During the American Revolution, the area and Old's Harbor were under British control. However, because of its remote location the British did not have troops stationed here. Many citizens moved their families to Connecticut during British occupation. During the course of the war, American agents visited local patriots and received information, clothing, supplies and money to support the cause.
Pipe Stave Hollow is located along the eastern border of the hamlet. The brook that "dries up" empties into the harbor at Hopkin's Landing. The name is said to be derived from the many wooden staves which were cut in the area to be used to construct wooden pipes. Pipe Stave Hollow Road winds its way along the harbor and to the beach. During the Revolutionary War, Col. Benjamin Tallmadge used this beach as a landing and hiding place for his eight whaling boats. He set off along Pipe Stave Hollow Road and traveled south to attack the British at Fort St. George in Mastic. The route he and his men took is now marked as a historic trail.
Hamlet's name change and development
In 1840 the people of Old Mans applied for a post office. Evidently Old Mans was not considered a proper name for the area. The name was changed to Mount Vernon. This name was used for only a year as there already was a Mount Vernon in New York. Old Mans was used once again, but for some unknown reason another name change occurred. The name "Mount Sinai" was chosen by the first postmaster, Charles Phillips. Legend says that he took his Bible and a knitting needle; closing his eyes, he opened the Bible and pointed the needle. The name closest to the needle would become the name of the area served by the first post office. Mount Sinai replaced Old Mans and is the name residents have used since 1841/1842.
Building of houses occurred in spurts. Initially most building occurred within a mile (2 km) of the harbor. Few houses were built south of North Country Road until the late 19th century. Much of the land south of North Country Road was owned and cultivated by farmers.
There is no known 17th-century structure still standing. The 18th century is represented by six buildings dating from 1705 to 1790. Certain of these homes have structural elements which date from the early period. The 19th century has the largest number of surviving historical structures. These can be divided into two periods, 1800-1840s and 1880-1890s. Again, some of these buildings incorporated structural elements of earlier periods.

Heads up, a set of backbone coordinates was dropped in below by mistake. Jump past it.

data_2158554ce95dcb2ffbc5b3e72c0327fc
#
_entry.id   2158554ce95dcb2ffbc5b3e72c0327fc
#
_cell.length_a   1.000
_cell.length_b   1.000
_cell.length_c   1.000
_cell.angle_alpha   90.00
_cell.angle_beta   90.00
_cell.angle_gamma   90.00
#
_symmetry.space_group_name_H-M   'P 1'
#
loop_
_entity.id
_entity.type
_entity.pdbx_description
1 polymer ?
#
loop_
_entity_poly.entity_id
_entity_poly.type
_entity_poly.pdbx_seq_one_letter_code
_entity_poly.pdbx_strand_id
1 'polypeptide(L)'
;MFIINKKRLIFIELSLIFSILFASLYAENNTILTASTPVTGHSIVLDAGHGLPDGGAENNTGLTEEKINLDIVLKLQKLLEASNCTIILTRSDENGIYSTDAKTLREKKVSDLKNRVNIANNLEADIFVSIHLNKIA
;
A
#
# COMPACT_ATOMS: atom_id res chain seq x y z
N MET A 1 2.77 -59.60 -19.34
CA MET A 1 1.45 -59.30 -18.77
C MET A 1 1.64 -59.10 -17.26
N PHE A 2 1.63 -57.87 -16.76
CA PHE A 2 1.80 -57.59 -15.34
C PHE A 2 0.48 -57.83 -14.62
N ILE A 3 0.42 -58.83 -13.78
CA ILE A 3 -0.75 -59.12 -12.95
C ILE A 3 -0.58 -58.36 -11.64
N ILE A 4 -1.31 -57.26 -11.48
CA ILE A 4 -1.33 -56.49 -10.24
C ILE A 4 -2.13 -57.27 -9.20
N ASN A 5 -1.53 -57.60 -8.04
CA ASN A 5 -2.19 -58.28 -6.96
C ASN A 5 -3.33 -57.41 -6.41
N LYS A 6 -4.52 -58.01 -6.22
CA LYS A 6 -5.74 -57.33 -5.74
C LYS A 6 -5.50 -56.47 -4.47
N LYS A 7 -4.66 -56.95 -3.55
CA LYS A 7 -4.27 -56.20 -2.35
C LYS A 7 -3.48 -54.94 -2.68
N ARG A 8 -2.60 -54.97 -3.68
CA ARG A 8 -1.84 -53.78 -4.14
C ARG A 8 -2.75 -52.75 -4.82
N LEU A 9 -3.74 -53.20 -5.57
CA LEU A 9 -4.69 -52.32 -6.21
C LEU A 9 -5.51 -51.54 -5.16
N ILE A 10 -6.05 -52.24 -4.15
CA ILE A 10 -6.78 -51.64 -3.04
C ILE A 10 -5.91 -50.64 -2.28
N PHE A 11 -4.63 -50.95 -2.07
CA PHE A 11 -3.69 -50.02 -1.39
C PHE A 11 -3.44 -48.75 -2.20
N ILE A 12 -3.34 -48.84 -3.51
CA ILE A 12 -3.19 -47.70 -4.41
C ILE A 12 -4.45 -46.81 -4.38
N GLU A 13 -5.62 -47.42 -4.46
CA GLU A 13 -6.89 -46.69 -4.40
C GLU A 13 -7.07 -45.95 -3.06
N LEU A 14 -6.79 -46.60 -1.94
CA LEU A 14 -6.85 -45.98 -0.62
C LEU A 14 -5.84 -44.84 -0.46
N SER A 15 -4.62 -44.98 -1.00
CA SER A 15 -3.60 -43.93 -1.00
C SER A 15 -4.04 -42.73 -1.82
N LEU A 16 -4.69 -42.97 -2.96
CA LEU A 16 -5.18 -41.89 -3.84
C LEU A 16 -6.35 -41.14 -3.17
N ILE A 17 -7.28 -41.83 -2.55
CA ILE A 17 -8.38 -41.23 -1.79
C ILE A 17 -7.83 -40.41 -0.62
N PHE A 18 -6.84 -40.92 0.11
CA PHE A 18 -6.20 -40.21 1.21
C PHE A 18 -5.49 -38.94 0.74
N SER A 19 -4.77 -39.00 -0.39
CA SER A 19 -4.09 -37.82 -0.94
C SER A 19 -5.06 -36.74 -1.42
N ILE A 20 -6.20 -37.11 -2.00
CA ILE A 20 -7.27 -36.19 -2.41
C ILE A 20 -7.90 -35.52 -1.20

In the first half of the 20th century the pace of building slowed. Although large tracts of farmland persisted, there were small pockets of development around the hamlet. Examples of these are the "colony" of homes built off Pipe Stave Hollow Road, both north and south of Route 25A, and the scattered development on Mt. Sinai and Chestnut avenues. During this time a community was mapped but never developed just south of Route 25A and east of Crystal Brook Hollow Road.
New home construction in Mount Sinai
It was not until the 1960s that housing developments began to occur as suburbanization spread eastward. Lands once farmed, now were used to "sprout" homes for new residents of Mount Sinai. New residents were attracted to the area for the same reasons that the first native Americans settled in Nonowatuck.
The hamlet was peaceful, quiet and rural. The harbor and Sound were nearby and provided a place to enjoy diverse forms of marine recreation.
In 1841 the south side of Mount Sinai harbor was developed into a special care facility for sick and disabled children. This consisted of housing and volunteer workers on a plot bordered by the harbor from Crystal Brook Hollow Road to Shore Road, and as far north as Old Post Road. This location was chosen due to its close proximity to St Charles hospital and care facility. On April 2, 1892, this prime parcel of land was sold to Dr. Jerome Walker, who established the Crystal Brook Park Association which is still owned and occupied today by Mount Sinai's original and oldest private community known as Crystal Brook Park.
Recently, many private communities have been built in Mount Sinai. These communities include Pulte Villages, Island Estates, The Hamlet at Willow Creek, and The Ranches at Mt. Sinai. This rapid growth has replaced much of the farmlands at an astounding rate for the past 5–10 years.